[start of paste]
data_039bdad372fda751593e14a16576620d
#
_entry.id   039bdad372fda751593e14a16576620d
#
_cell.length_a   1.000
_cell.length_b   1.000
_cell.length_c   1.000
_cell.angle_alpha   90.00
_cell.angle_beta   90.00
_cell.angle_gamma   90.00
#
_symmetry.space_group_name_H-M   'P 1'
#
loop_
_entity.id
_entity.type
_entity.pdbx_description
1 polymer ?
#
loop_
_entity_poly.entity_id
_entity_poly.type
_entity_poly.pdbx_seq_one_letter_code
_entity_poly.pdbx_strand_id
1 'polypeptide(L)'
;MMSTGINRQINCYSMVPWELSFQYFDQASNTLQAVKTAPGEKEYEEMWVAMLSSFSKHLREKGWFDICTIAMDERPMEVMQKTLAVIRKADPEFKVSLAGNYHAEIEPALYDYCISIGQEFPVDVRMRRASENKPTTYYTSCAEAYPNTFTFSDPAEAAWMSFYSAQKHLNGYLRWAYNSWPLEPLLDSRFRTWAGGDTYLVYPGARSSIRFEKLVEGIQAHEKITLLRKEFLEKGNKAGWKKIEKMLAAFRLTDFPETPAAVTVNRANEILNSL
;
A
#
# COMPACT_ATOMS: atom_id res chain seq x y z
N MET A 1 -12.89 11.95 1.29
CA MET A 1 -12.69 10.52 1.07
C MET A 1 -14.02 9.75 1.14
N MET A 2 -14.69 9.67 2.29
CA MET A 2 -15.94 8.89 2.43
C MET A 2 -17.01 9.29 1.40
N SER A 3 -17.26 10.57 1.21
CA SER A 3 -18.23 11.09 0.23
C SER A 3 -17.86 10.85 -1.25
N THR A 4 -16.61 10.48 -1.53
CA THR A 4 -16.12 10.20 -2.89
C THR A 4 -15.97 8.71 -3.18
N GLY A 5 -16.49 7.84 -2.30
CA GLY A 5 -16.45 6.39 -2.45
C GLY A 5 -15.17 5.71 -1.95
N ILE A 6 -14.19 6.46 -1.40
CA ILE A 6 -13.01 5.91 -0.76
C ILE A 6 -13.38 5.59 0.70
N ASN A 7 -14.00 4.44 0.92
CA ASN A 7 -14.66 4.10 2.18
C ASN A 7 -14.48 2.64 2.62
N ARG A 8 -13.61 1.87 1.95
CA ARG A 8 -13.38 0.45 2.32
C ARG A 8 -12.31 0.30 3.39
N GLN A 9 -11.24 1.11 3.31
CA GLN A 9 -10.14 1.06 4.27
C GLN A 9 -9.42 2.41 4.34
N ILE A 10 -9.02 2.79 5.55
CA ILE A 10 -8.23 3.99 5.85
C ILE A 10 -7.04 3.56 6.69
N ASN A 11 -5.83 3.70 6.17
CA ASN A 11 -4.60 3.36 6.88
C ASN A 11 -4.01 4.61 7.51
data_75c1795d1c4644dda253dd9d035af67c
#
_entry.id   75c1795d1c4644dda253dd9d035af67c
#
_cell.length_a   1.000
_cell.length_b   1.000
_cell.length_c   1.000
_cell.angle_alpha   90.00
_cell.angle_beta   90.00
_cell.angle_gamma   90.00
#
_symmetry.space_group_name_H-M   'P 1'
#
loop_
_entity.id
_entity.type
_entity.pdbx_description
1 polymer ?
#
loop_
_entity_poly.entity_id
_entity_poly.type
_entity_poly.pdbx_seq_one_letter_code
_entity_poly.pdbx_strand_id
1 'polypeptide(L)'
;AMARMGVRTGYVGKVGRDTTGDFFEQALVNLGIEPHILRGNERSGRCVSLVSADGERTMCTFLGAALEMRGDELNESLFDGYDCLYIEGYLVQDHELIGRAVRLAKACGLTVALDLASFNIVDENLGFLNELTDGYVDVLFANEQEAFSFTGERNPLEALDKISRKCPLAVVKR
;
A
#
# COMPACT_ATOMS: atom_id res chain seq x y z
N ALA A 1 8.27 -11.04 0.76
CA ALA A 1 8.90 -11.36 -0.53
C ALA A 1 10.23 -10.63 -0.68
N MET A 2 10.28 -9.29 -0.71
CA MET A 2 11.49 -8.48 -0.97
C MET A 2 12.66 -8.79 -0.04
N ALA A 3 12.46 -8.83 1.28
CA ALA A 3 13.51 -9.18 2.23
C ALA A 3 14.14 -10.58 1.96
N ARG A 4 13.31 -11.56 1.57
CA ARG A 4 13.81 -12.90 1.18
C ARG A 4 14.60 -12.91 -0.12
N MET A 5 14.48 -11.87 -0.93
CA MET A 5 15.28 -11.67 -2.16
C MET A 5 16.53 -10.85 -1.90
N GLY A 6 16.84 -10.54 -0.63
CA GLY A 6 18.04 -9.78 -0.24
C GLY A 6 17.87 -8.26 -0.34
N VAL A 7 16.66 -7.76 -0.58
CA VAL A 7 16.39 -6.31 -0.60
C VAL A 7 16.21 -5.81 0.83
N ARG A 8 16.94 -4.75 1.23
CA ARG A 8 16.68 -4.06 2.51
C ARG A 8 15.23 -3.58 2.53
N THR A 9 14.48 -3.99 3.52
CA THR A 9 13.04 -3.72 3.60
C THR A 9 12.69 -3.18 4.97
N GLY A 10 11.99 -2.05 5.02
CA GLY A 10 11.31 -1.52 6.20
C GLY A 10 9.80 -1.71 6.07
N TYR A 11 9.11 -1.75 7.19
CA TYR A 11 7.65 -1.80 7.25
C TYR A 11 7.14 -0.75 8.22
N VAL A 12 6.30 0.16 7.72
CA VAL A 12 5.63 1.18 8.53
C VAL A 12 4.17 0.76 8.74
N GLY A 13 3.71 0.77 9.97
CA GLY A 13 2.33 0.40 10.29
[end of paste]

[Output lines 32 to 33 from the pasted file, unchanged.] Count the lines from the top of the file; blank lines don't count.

CA MET A 1 -12.69 10.52 1.07
C MET A 1 -14.02 9.75 1.14